February 9, 2016 by Alex Johannigman
In one of the final evenings of 2014 I found myself enjoying a couple pints at one of my favorite bars in Austin with a number of old friends from my home parish, many of whom, like me, had moved away but had returned home for the holidays. After we all said our farewells for the evening, one of my friends wanted to continue our conversation as we approached our cars. He explained to me that he had been struggling a lot with his faith lately. He felt like he was following all of the rules and obeying the moral code that God had given us so that we can live according to our design, but he wasn’t feeling like he was getting rewarded for it. In particular, he really wanted to get married some day, but kept seeing his friends get married while he struggled to start a successful relationship. He felt like the rewards he got in this life for following God didn’t exceed what he had to sacrifice to live for God rather than purely for himself.
This struck me because I tend to view my faith as true because it makes our lives here on Earth make more sense, and therefore bring us greater joy and satisfaction. The anthropology for humankind that the Catholic Church (and Christianity at large) proposes makes sense for me because my life has been so much more fulfilling when I have been following God than in times when I didn’t. And if I’m totally honest with myself, a large part of what has kept me faithful to God in recent years is that I’ve seen my life get so much better as I’ve given Jesus more of it.
But that’s not the case for everyone.
This hadn’t been true for my friend that night when we talked in the parking lot of the bar well past midnight. It wasn’t true for a number of saints such as Mother Teresa who experienced a lonely life of spiritual desolation in her later years when she was serving Christ most self-sacrificially. It wasn’t true for the countless martyrs for the faith, particularly in the Roman Empire and in the 20th and 21st centuries in the Middle East. It wasn’t true for Jesus Christ himself as he marched to his own crucifixion.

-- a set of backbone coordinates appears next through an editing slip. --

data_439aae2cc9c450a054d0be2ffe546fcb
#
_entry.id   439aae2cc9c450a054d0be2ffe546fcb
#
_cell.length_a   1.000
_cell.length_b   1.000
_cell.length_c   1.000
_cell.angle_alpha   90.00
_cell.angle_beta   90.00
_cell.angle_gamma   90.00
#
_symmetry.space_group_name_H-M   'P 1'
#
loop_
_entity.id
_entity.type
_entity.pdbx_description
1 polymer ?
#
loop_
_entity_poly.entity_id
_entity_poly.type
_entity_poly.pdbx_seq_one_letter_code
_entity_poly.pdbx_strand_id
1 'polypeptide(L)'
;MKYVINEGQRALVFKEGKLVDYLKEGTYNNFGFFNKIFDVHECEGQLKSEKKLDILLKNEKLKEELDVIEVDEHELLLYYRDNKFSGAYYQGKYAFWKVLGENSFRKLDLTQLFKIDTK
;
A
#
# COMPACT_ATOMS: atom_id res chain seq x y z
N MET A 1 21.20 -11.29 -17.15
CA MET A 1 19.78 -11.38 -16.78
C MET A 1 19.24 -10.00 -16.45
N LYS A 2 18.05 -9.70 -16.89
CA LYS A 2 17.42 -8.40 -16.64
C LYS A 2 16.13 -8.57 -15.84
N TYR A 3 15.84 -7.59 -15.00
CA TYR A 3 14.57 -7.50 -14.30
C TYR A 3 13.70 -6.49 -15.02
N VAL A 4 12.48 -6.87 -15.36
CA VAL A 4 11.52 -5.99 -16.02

We need to move away from an understanding of Christianity that says that when we follow God, our lives here on Earth will get better. For some this is the case. God has freed countless sinners from serious sin that was destroying their lives, and brought them to a place where they can have hope in their futures. He’s blessed many faithful people for their obedience in him and the amount of trust they’ve placed in God’s plan. But that’s not why we are Christian.
That’s the prosperity gospel, not the gospel of Christ crucified.
We ought to love and follow God for two reasons. Spoiler alert: being rewarded with an easy and fulfilling life is not one of them.
- He first loved us and created us
- He wants us to live with him for eternity
Needing to serve God for reasons other than my own fulfillment on Earth stood out for me as a major theme when I looked back at the previous year over this past month. 2015 was an interesting year for me. It was a year when God reminded me often of my own mortality.
Shortly after I started my current job I was introduced to my manager’s boss who worked in our office in London. Clinton was an incredibly intelligent and charismatic man. Despite only being in his mid-thirties, he had already climbed to upper management. Although he was a busy man with lots of appointments during his trip to Texas, he was very interested in getting to know me personally in his first visit to our office since I started working there. He asked if he could buy me a beer after work and chat for a bit one-on-one. After a very brief amount of small talk, he jumped straight to some big questions.